Polycystic Ovarian Syndrome - PCOS

Primary Author: Straseski, Joely A., PhD, MS, MT(ASCP), DABCC.

  • Key Points
  • Diagnosis
  • Algorithms
  • Monitoring
  • Background
  • Pediatrics
  • Lab Tests
  • References
  • Related Topics

Definitions of Polycystic Ovarian Syndrome (PCOS)

The etiology of PCOS remains unclear; variability of phenotype expression continues to present challenges for clinical care and research concerning this heterogenous condition. Two widely accepted and similar criteria used for defining PCOS exist.

CRITERIA FOR DEFINING PCOS

Androgen Excess Society Guidelines (2009) – reaffirmed use of 1990 NIH criteria with some modifications

Amsterdam ESHRE/ASRM Consensus (3rd PCOS Consensus 2012) – reaffirmed use of Rotterdam 2003 criteria

  • PCOS is a disorder of androgen excess or hyperandrogenism
    • All 3 elements confirm PCOS
    • Hyperandrogenism*
      • Clinical (hirsutism) and/or biochemical signs (elevated levels of total or free testosterone)
    • Ovarian dysfunction − oligoanovulation and/or polycystic ovaries (prominent but not universal feature of PCOS)
      • Polycystic ovarian morphology defined as per guidelines (Dewailey, 2014)
        •  ≥25 follicles/ovary – recommended over ovarian volume for criteria
        •  ≥10 ml ovarian volume
    •  Exclusion of other androgen excess disorders
  • Adult female
    • PCOS is a disorder of androgen excess or hyperandrogenism
    • Presence of 2 of 3 elements confirms PCOS
      • Hyperandrogenism*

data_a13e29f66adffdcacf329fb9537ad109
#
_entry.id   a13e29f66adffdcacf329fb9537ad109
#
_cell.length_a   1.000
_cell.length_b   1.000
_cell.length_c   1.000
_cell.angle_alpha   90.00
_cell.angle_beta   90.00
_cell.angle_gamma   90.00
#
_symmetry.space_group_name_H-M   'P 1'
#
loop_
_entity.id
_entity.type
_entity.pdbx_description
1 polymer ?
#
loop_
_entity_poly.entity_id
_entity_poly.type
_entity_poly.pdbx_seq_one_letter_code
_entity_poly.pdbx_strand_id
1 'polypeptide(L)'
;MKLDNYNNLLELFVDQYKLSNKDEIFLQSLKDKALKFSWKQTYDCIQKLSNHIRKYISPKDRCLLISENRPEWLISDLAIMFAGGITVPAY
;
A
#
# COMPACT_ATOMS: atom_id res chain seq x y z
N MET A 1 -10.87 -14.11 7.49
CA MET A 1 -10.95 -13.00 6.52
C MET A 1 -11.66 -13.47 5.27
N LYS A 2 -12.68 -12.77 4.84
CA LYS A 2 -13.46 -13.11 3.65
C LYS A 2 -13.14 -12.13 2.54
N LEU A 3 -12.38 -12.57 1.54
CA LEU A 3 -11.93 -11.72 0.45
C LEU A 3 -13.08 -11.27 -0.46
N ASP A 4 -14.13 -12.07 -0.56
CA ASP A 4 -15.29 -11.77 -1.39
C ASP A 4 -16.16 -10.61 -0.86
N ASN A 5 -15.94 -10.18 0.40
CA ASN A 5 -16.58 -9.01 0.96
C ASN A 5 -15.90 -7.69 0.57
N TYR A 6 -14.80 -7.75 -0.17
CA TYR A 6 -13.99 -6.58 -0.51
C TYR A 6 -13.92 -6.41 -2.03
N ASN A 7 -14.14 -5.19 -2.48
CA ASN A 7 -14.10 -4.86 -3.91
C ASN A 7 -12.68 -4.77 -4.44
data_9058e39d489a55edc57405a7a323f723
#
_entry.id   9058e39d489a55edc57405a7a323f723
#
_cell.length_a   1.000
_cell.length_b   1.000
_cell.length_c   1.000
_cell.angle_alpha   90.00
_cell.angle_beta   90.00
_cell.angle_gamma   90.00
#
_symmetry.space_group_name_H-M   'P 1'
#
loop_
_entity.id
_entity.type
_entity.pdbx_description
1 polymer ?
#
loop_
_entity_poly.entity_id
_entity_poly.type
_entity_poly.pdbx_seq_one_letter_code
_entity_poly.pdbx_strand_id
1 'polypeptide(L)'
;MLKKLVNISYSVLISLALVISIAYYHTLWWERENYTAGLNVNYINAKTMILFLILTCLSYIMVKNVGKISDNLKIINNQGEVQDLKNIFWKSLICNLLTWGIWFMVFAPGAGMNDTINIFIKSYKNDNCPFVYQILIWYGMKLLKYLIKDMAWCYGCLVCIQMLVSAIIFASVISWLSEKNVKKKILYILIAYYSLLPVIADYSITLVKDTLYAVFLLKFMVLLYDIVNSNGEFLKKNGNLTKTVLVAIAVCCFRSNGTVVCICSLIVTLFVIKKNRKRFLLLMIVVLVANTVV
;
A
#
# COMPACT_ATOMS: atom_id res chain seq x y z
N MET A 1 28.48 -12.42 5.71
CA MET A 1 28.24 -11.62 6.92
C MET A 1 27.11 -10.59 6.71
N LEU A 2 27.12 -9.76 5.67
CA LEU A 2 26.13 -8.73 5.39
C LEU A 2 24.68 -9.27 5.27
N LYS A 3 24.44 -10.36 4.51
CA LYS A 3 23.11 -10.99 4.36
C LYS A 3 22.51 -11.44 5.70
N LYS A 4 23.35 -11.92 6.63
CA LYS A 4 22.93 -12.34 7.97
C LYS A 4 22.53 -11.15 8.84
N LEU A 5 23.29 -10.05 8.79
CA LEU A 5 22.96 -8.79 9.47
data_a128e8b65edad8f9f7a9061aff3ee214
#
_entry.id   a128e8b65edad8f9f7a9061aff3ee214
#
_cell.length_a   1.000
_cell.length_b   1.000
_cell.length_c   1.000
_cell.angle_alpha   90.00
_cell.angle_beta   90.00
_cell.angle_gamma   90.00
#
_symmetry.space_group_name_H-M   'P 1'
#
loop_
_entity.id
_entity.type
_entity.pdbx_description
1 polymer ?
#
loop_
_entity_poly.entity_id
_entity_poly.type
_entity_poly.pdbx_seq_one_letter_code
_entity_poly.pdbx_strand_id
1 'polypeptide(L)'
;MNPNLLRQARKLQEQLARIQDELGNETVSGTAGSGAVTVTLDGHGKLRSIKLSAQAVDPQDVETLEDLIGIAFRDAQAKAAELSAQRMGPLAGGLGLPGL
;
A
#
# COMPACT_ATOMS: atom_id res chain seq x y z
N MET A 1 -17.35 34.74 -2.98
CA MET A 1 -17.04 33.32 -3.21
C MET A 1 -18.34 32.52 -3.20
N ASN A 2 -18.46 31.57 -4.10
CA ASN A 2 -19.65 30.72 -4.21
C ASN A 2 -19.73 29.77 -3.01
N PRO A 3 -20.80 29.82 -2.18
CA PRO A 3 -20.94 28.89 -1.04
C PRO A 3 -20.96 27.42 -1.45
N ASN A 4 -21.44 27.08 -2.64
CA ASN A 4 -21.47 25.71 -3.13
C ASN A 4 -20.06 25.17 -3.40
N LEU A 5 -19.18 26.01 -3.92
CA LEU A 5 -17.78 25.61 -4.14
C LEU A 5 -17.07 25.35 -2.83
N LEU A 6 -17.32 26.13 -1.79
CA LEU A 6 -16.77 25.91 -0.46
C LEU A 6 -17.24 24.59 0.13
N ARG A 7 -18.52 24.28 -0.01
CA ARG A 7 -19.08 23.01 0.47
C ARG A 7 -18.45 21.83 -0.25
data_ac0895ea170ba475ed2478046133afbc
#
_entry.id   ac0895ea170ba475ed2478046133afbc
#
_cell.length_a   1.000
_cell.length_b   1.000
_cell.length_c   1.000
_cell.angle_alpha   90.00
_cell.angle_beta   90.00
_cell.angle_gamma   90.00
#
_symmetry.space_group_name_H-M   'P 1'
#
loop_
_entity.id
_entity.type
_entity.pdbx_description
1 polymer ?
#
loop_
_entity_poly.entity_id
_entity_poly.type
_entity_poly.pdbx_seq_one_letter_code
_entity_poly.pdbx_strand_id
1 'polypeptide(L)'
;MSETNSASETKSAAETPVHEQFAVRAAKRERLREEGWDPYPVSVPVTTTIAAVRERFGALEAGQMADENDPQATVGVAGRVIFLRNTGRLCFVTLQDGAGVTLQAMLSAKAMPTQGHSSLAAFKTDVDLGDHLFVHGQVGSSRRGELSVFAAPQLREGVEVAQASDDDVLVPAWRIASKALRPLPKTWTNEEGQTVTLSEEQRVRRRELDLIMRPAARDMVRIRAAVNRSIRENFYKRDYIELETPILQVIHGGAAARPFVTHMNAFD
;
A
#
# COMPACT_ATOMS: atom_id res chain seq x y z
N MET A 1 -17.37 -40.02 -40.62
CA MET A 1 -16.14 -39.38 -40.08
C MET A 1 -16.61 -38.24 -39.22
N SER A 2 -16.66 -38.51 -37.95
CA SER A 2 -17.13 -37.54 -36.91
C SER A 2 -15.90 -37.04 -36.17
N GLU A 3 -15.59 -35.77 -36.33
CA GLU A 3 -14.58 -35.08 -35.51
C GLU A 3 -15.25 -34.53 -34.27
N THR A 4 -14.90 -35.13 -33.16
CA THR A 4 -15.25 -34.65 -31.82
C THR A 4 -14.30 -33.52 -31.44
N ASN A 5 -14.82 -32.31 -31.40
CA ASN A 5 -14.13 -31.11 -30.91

• Clinical (hirsutism) or biochemical signs
      • Oligo-ovulation and/or anovulation
      • Polycystic ovaries on ultrasound
        • Presence of ≥12 follicles in each ovary measuring 2-9 mm diameter and/or increased ovarian volume >10 cm3
    • Exclusion of other androgen excess disorders
  • Adolescent female
    • Risk of overdiagnoses of PCOS in this population
    • Diagnosis requires presence of all 3 elements to confirm PCOS
      • Oligomenorrhea or amenorrhea for ≥2 years after menarche (or primary amenorrhea at 16 years)
      • Polycystic ovaries on ultrasound (size >10 cm3)
      • Hyperandrogenemia

*Hyperandrogenism

  • Usually defined as >2.5 SD above mean for assay
  • Measure between 4th and 10th day of menstrual cycle
  • Lab testing to confirm
    • Testosterone is the hormone usually measured
      • May have poor validity in some labs
      • Assay should measure testosterone levels for female and children
    • Androstenedione and DHEA-S are informative markers but not necessary in most cases

Indications for Testing

  • Irregular menses, infertility, hirsutism, acne

Criteria for Diagnosis

Refer to Key Points tab

Laboratory Testing

  • Initial testing
    • Serum or urine hCG – rule out pregnancy
    • Serum free testosterone
      • Gold standard by mass spectrometry; single most important androgen measure
      • Use assay that measures levels for females and children
      • Usually elevated in polycystic ovarian syndrome (PCOS)
        • Testosterone should be >2.5 standard deviations above the mean for the assay to be deemed elevated
        • >200 value should prompt evaluation for androgen secreting tumor
      • May have poor validity in some laboratories
    • Dehydroepiandrosterone sulfate (DHEA-S), androstenedione and/or androstanediol glucuronide – usually unnecessary to make diagnosis of PCOS